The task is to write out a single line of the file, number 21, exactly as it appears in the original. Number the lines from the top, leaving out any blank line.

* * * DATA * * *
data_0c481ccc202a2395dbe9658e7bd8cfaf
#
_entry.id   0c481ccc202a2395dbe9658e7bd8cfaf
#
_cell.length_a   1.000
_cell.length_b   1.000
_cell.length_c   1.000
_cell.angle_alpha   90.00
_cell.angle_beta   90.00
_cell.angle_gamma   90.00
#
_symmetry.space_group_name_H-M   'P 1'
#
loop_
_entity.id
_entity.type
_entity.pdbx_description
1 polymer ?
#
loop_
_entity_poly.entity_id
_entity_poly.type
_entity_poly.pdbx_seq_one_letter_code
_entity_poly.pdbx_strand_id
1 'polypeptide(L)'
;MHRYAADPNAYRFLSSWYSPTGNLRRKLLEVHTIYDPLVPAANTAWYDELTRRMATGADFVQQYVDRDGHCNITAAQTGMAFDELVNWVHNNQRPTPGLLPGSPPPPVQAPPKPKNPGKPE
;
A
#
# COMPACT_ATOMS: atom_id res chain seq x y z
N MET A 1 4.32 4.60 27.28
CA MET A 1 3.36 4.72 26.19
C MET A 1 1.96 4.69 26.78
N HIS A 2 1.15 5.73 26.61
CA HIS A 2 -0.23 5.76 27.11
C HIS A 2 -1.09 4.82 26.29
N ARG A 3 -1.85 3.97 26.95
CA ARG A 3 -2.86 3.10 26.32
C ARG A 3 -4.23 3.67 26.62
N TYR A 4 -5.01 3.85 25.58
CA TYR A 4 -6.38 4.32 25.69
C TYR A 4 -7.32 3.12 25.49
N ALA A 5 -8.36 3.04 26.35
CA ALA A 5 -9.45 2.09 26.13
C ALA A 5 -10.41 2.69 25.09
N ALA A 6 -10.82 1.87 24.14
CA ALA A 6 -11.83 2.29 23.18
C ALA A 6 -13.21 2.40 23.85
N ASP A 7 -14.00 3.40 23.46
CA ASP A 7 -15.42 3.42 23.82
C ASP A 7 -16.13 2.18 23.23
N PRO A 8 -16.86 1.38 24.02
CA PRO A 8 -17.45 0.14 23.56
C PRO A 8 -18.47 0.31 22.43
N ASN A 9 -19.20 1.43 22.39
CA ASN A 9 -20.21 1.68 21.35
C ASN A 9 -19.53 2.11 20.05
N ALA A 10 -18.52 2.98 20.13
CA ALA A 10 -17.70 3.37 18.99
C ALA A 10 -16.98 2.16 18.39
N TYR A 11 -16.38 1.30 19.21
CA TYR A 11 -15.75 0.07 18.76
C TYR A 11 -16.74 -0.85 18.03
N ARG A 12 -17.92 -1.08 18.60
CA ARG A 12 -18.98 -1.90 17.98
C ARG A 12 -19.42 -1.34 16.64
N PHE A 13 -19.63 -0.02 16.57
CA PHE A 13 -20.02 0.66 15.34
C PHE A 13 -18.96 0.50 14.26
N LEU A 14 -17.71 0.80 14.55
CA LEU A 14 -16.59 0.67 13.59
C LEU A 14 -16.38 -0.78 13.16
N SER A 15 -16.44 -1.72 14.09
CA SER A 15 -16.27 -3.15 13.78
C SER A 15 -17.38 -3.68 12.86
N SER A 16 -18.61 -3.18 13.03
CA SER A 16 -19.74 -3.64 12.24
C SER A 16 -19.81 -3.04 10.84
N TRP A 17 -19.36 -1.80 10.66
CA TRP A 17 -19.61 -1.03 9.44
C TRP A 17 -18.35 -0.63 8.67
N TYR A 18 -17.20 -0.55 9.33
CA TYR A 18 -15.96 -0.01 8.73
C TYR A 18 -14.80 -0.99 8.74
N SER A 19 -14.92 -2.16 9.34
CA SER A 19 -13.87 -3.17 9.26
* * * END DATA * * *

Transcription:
_entity_poly.entity_id